I’m simply looking for ideas for solving this distribution problem. How do we get materials (those that aren’t produced by the Church) into the hands of Church members?

  29. Kent Larsen on August 24, 2008 at 7:34 pm

    Markie:

    Please send me a note (kent [at] motleyvision [dot] org) and tell me what your company is. I’ll bet we have spoken before at the LDSBA. I’ve attended off and on for the past decade or more, but I skipped this year.

    Your experience with quiet books in translation is interesting. I’ve had some experience with a situation similar to what you describe, so I may be able to make some suggestions that could make even 200 copy runs profitable, depending on how you do it (I assume you did the quiet books in English also, right?).

    I also recognize the difficulty of the position that Deseret Book is in. But that position wouldn’t have such a big affect on the LDS market, if Deseret Book wasn’t so dominant!! We would be much better off today if Deseret Book hadn’t purchased its largest competitors — Covenant/Seagull Books recently, and Bookcraft in 1999. The fact that it is both a publisher and a retail chain also makes the situation difficult.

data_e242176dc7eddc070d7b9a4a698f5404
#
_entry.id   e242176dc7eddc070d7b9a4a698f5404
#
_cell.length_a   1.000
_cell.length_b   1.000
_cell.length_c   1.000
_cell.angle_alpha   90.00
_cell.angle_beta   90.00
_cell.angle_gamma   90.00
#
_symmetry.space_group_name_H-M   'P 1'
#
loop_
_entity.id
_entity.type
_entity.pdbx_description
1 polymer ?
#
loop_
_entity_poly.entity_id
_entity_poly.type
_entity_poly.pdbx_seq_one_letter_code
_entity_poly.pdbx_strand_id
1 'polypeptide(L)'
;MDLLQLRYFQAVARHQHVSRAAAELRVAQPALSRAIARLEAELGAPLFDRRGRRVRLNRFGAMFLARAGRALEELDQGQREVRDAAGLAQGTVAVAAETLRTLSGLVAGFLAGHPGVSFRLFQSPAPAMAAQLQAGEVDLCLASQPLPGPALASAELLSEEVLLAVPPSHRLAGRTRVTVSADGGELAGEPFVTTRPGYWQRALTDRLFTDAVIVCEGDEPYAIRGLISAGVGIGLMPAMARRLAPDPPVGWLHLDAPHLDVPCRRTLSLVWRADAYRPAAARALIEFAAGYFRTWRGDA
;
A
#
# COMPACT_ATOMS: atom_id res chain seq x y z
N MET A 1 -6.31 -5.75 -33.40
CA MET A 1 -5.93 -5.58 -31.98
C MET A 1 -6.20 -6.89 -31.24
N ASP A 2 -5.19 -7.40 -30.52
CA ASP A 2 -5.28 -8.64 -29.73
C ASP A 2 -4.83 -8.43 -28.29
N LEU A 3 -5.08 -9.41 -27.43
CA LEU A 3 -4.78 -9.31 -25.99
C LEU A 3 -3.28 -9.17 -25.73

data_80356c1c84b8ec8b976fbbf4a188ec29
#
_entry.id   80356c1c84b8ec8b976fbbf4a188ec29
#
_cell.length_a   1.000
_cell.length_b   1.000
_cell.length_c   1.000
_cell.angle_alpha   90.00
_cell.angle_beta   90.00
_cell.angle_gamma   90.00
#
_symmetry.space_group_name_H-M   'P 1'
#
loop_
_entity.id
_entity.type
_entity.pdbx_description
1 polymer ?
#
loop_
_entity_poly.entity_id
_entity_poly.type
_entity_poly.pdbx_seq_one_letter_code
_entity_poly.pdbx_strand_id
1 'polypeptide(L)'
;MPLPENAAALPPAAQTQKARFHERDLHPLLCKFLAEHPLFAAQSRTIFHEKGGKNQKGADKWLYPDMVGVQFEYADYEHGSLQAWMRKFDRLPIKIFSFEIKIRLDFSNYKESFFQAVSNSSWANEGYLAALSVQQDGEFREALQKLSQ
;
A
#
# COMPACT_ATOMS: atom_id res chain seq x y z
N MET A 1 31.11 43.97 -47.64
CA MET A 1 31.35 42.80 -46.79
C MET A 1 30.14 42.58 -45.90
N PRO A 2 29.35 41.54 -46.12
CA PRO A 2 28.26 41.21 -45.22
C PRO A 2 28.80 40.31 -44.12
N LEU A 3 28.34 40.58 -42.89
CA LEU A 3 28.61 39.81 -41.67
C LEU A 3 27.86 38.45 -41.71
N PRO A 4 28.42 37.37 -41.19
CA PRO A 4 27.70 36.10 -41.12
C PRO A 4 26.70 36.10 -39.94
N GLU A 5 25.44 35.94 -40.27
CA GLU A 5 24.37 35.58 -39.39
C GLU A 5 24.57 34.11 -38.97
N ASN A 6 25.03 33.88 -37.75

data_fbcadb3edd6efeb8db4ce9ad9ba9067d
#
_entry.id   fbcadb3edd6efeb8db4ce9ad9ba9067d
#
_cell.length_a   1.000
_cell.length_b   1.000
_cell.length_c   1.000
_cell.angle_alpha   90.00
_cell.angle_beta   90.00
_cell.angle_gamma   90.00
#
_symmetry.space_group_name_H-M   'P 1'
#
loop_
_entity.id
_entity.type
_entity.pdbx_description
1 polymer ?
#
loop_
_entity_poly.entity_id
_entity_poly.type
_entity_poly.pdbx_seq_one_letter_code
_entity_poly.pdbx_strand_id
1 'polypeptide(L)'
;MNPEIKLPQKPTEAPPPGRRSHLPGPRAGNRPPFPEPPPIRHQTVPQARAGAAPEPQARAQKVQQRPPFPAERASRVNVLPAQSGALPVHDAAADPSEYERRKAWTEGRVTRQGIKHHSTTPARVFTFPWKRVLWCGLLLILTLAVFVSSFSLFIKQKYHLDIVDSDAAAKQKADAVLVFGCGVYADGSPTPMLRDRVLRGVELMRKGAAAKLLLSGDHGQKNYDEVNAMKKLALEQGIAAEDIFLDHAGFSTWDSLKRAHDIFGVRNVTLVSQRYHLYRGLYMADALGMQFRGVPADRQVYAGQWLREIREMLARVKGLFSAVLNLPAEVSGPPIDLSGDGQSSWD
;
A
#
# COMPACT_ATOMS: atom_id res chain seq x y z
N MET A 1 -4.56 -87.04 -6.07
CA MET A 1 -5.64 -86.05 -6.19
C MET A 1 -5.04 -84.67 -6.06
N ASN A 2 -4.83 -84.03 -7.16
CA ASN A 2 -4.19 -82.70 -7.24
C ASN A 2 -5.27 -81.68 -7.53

I assume you are suggesting that any “Mormon retail ‘clearing house’ that does not judge the appropriateness of the material” would face the same criticisms that Deseret Book faces. I agree that it might. But I suspect that customers inclined to that criticism would continue to shop at Deseret Book instead of using this ‘clearing house,’ wouldn’t they? Such a resource doesn’t need to serve ALL customers, just some, along with those that have become disaffected because of the overly strict bias in the LDS market. More importantly, such a ‘clearing house’ should seek a reputation for completeness — for listing everything that meets a basic ‘not anti-Mormon’ criteria. That way, it would also list all the things that Deseret Book left out because their buyers don’t believe they will sell (a shockingly large number of items).

    Of course, this is all a theoretical exercise. I don’t know if such an idea would work or not. If you don’t think it will work, then what will?